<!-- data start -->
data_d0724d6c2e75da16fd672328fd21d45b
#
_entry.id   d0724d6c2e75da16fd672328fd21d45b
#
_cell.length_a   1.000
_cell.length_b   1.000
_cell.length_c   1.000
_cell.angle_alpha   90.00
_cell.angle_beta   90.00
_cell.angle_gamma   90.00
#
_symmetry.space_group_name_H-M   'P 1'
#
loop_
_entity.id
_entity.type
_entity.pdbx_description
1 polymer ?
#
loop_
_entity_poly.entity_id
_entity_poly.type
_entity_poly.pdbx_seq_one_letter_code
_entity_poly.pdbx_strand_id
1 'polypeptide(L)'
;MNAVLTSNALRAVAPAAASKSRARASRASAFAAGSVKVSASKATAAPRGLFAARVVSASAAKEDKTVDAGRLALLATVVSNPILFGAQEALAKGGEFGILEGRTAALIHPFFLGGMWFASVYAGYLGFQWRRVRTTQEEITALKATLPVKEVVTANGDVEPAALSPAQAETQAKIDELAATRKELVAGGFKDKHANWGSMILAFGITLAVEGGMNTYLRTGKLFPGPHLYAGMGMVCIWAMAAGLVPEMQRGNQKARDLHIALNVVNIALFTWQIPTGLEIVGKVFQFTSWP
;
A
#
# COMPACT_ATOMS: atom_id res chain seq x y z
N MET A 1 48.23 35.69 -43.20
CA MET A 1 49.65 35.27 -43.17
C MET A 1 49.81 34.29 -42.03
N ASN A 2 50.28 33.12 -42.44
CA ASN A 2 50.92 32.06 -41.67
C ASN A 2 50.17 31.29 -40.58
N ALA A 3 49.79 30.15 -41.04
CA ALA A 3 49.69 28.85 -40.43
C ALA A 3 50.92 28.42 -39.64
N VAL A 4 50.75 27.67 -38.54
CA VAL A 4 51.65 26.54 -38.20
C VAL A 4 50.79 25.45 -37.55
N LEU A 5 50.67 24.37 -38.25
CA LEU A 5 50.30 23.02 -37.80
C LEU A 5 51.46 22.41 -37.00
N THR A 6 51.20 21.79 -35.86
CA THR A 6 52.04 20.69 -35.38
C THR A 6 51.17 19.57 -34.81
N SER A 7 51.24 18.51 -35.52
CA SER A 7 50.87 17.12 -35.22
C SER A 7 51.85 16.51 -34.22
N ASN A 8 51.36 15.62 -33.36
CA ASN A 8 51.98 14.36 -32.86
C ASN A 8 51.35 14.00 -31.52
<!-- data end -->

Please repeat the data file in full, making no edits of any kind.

data_d0724d6c2e75da16fd672328fd21d45b
#
_entry.id   d0724d6c2e75da16fd672328fd21d45b
#
_cell.length_a   1.000
_cell.length_b   1.000
_cell.length_c   1.000
_cell.angle_alpha   90.00
_cell.angle_beta   90.00
_cell.angle_gamma   90.00
#
_symmetry.space_group_name_H-M   'P 1'
#
loop_
_entity.id
_entity.type
_entity.pdbx_description
1 polymer ?
#
loop_
_entity_poly.entity_id
_entity_poly.type
_entity_poly.pdbx_seq_one_letter_code
_entity_poly.pdbx_strand_id
1 'polypeptide(L)'
;MNAVLTSNALRAVAPAAASKSRARASRASAFAAGSVKVSASKATAAPRGLFAARVVSASAAKEDKTVDAGRLALLATVVSNPILFGAQEALAKGGEFGILEGRTAALIHPFFLGGMWFASVYAGYLGFQWRRVRTTQEEITALKATLPVKEVVTANGDVEPAALSPAQAETQAKIDELAATRKELVAGGFKDKHANWGSMILAFGITLAVEGGMNTYLRTGKLFPGPHLYAGMGMVCIWAMAAGLVPEMQRGNQKARDLHIALNVVNIALFTWQIPTGLEIVGKVFQFTSWP
;
A
#
# COMPACT_ATOMS: atom_id res chain seq x y z
N MET A 1 48.23 35.69 -43.20
CA MET A 1 49.65 35.27 -43.17
C MET A 1 49.81 34.29 -42.03
N ASN A 2 50.28 33.12 -42.44
CA ASN A 2 50.92 32.06 -41.67
C ASN A 2 50.17 31.29 -40.58
N ALA A 3 49.79 30.15 -41.04
CA ALA A 3 49.69 28.85 -40.43
C ALA A 3 50.92 28.42 -39.64
N VAL A 4 50.75 27.67 -38.54
CA VAL A 4 51.65 26.54 -38.20
C VAL A 4 50.79 25.45 -37.55
N LEU A 5 50.67 24.37 -38.25
CA LEU A 5 50.30 23.02 -37.80
C LEU A 5 51.46 22.41 -37.00
N THR A 6 51.20 21.79 -35.86
CA THR A 6 52.04 20.69 -35.38
C THR A 6 51.17 19.57 -34.81
N SER A 7 51.24 18.51 -35.52
CA SER A 7 50.87 17.12 -35.22
C SER A 7 51.85 16.51 -34.22
N ASN A 8 51.36 15.62 -33.36
CA ASN A 8 51.98 14.36 -32.86
C ASN A 8 51.35 14.00 -31.52